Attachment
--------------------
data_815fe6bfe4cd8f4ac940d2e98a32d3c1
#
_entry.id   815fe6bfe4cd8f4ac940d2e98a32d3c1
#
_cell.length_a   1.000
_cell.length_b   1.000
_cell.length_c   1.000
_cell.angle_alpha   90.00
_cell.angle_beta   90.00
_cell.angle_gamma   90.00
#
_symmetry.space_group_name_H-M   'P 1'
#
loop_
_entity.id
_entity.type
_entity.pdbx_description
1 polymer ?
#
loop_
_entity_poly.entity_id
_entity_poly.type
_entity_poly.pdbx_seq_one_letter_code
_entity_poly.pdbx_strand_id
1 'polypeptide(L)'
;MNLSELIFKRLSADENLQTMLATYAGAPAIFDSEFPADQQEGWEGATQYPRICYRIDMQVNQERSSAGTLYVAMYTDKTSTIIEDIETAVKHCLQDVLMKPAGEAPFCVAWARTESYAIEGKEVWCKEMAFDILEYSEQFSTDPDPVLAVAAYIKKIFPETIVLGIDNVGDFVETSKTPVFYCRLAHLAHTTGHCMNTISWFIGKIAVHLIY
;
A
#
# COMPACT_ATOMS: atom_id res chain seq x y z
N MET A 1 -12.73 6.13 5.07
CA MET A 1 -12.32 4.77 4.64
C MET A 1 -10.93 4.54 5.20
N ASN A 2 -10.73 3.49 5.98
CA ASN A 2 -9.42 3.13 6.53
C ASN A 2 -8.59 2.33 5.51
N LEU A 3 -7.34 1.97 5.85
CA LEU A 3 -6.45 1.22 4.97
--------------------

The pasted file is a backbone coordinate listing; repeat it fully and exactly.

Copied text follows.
data_815fe6bfe4cd8f4ac940d2e98a32d3c1
#
_entry.id   815fe6bfe4cd8f4ac940d2e98a32d3c1
#
_cell.length_a   1.000
_cell.length_b   1.000
_cell.length_c   1.000
_cell.angle_alpha   90.00
_cell.angle_beta   90.00
_cell.angle_gamma   90.00
#
_symmetry.space_group_name_H-M   'P 1'
#
loop_
_entity.id
_entity.type
_entity.pdbx_description
1 polymer ?
#
loop_
_entity_poly.entity_id
_entity_poly.type
_entity_poly.pdbx_seq_one_letter_code
_entity_poly.pdbx_strand_id
1 'polypeptide(L)'
;MNLSELIFKRLSADENLQTMLATYAGAPAIFDSEFPADQQEGWEGATQYPRICYRIDMQVNQERSSAGTLYVAMYTDKTSTIIEDIETAVKHCLQDVLMKPAGEAPFCVAWARTESYAIEGKEVWCKEMAFDILEYSEQFSTDPDPVLAVAAYIKKIFPETIVLGIDNVGDFVETSKTPVFYCRLAHLAHTTGHCMNTISWFIGKIAVHLIY
;
A
#
# COMPACT_ATOMS: atom_id res chain seq x y z
N MET A 1 -12.73 6.13 5.07
CA MET A 1 -12.32 4.77 4.64
C MET A 1 -10.93 4.54 5.20
N ASN A 2 -10.73 3.49 5.98
CA ASN A 2 -9.42 3.13 6.53
C ASN A 2 -8.59 2.33 5.51
N LEU A 3 -7.34 1.97 5.85
CA LEU A 3 -6.45 1.22 4.97